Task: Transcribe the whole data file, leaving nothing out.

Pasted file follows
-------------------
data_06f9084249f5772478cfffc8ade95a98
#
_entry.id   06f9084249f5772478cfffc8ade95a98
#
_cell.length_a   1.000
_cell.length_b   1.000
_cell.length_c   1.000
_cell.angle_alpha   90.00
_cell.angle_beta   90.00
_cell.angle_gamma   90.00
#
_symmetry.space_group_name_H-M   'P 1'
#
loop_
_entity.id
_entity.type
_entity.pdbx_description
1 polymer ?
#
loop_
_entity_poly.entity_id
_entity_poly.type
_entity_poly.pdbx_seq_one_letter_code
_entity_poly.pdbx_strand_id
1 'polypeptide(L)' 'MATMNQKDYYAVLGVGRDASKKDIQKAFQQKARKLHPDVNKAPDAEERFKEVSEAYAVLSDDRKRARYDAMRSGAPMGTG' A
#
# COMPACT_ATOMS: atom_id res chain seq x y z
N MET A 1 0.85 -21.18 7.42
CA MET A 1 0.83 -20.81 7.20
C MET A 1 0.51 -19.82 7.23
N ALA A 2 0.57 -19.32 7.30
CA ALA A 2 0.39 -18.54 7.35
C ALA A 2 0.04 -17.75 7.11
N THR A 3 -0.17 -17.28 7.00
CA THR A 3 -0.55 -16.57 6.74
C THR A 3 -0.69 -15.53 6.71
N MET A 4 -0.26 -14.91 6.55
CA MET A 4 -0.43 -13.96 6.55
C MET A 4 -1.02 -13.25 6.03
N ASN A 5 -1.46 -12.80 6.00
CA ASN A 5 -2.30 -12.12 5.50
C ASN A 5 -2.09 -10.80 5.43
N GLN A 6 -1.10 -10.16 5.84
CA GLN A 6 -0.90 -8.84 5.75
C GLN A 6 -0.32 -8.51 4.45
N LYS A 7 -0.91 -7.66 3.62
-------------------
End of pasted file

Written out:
data_06f9084249f5772478cfffc8ade95a98
#
_entry.id   06f9084249f5772478cfffc8ade95a98
#
_cell.length_a   1.000
_cell.length_b   1.000
_cell.length_c   1.000
_cell.angle_alpha   90.00
_cell.angle_beta   90.00
_cell.angle_gamma   90.00
#
_symmetry.space_group_name_H-M   'P 1'
#
loop_
_entity.id
_entity.type
_entity.pdbx_description
1 polymer ?
#
loop_
_entity_poly.entity_id
_entity_poly.type
_entity_poly.pdbx_seq_one_letter_code
_entity_poly.pdbx_strand_id
1 'polypeptide(L)' 'MATMNQKDYYAVLGVGRDASKKDIQKAFQQKARKLHPDVNKAPDAEERFKEVSEAYAVLSDDRKRARYDAMRSGAPMGTG' A
#
# COMPACT_ATOMS: atom_id res chain seq x y z
N MET A 1 0.85 -21.18 7.42
CA MET A 1 0.83 -20.81 7.20
C MET A 1 0.51 -19.82 7.23
N ALA A 2 0.57 -19.32 7.30
CA ALA A 2 0.39 -18.54 7.35
C ALA A 2 0.04 -17.75 7.11
N THR A 3 -0.17 -17.28 7.00
CA THR A 3 -0.55 -16.57 6.74
C THR A 3 -0.69 -15.53 6.71
N MET A 4 -0.26 -14.91 6.55
CA MET A 4 -0.43 -13.96 6.55
C MET A 4 -1.02 -13.25 6.03
N ASN A 5 -1.46 -12.80 6.00
CA ASN A 5 -2.30 -12.12 5.50
C ASN A 5 -2.09 -10.80 5.43
N GLN A 6 -1.10 -10.16 5.84
CA GLN A 6 -0.90 -8.84 5.75
C GLN A 6 -0.32 -8.51 4.45
N LYS A 7 -0.91 -7.66 3.62